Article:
THE BOYS’ CLUB by Erica Katz

So, I used to be a lawyer. I was once a first-year associate at a big law firm, wearing a suit, trying to learn a whole new language, putting in long hours and feeling insecure about where I stood among the other associates. That was a lifetime ago – I left law 16 years ago and have been happily employed ever since in jobs that are a better fit. But I do remember those days. So when The Boys’ Club, Erica Katz’s fictionalized account of a young woman’s first year at at a big law firm in New York hit the book scene this summer, I knew I wanted to read it.

Why I picked it up: See above.

Alex Vogel, a recent Harvard Law School graduate, joins Klasko and Fitch, a top New York law firm as a first-year associate. She is excited to start her legal career and anxious about the process of picking a practice group. She’s been told to avoid the Mergers and Acquisitions (M&A) group, which is known for being the most intense and working its associates the hardest. But she’s also drawn to its high octane, fraternity-esque nature, and gets sucked in when one of the partners asks her to work on a deal. From then on, Alex becomes completely immersed in her work, pulling all nighters and then partying with her colleagues (and clients) to prove that she’s one of the boys and worthy of a spot on the team.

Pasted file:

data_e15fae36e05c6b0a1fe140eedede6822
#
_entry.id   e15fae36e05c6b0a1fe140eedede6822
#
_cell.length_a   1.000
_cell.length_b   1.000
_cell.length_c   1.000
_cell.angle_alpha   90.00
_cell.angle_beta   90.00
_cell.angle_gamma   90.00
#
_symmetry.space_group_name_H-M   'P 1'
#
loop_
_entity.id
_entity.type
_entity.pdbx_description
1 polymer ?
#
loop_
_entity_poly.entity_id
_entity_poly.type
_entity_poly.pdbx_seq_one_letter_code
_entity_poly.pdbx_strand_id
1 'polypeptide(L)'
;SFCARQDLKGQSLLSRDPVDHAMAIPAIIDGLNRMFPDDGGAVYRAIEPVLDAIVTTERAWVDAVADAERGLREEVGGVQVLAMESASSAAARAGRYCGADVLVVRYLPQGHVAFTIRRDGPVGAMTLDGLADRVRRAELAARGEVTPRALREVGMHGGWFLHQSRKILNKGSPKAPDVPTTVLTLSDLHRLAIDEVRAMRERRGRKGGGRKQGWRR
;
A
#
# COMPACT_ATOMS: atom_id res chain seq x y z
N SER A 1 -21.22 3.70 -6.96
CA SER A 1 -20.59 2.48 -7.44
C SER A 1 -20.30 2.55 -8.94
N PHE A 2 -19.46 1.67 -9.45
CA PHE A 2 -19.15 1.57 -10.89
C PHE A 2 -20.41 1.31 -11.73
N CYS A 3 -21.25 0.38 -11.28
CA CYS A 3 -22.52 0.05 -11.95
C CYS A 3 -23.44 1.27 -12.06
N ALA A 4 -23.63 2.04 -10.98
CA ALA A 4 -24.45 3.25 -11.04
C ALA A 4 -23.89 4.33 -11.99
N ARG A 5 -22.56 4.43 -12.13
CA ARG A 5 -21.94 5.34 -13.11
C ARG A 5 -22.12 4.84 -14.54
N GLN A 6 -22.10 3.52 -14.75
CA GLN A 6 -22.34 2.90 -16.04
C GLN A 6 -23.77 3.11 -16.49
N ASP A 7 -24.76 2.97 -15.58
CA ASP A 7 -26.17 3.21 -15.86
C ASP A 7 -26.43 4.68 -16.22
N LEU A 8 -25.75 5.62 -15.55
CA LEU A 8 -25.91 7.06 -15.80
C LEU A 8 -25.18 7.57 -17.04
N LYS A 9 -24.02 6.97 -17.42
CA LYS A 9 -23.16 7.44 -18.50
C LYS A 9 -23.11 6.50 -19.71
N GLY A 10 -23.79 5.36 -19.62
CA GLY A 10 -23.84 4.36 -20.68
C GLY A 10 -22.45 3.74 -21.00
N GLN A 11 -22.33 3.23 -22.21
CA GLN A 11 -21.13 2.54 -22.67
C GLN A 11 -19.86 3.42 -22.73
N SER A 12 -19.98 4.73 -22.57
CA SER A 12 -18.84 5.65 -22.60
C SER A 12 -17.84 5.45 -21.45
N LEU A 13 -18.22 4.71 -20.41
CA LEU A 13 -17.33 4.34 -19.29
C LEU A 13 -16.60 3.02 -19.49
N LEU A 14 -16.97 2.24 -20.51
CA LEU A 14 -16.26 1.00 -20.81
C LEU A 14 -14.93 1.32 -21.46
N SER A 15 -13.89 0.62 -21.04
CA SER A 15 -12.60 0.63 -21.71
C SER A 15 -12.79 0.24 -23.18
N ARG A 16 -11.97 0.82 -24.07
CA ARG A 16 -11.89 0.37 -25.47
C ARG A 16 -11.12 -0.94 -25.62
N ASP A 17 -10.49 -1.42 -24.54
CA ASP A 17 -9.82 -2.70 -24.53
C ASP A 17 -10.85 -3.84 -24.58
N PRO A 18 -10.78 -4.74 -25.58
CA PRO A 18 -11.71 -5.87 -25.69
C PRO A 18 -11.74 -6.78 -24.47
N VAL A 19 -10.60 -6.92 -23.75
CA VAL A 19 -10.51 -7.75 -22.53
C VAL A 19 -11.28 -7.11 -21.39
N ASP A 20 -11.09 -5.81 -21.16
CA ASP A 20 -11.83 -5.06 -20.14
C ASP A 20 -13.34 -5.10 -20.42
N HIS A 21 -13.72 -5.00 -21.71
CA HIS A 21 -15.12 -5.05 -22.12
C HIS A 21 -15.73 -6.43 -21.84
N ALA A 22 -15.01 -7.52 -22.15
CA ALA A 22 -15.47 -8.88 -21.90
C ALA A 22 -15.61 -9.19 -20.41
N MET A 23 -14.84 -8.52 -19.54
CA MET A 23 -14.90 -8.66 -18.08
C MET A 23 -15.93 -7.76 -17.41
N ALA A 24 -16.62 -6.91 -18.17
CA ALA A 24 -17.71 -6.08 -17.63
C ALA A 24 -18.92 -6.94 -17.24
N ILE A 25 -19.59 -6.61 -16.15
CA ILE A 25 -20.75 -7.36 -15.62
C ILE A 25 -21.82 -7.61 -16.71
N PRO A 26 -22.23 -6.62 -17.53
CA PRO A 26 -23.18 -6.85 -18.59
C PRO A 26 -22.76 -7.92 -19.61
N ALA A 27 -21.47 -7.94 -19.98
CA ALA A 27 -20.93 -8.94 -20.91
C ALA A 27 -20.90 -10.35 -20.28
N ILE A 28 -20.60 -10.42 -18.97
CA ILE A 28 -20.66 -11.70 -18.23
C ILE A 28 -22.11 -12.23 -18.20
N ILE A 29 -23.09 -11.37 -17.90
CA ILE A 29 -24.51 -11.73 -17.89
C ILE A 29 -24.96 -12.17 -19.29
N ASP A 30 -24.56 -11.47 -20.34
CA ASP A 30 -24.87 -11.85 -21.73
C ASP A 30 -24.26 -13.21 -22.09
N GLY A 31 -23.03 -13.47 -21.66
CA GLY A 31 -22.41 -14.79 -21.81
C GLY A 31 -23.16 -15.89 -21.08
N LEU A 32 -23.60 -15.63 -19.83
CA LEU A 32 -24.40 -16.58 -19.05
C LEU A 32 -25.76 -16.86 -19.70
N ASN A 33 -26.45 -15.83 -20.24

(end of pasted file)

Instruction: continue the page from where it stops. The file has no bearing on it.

What follows is a fast-paced story that careens from coke-fueled nights, office affairs and high-stakes deals to the strain Alex’s job causes in her personal relationships. Alex also endures sexism and harassment, which she mostly stays quiet about to protect her tenuous standing in the group. As a protagonist, Alex can be annoying – she’s arrogant and materialistic, and she makes a number of really bad decisions. But the story is fun and the pages fly by. As for the ending: it’s disappointing, unrealistic and kind of bizarre, sorry to say. I think the author intended The Boys’ Club to be a feminist statement, but I’m not sure it worked in that regard.

Overall, I had fun reading The Boys’ Club. It ultimately bore little resemblance to my own experience as a lawyer in a big firm (thankfully), and it certainly doesn’t portray BigLaw in a flattering light. If you enjoy getting an action-packed glimpse of someone else’s profession (or maybe your own), however distorted, you may enjoy this one.

The Boys’ Club was the 54th book of 2020.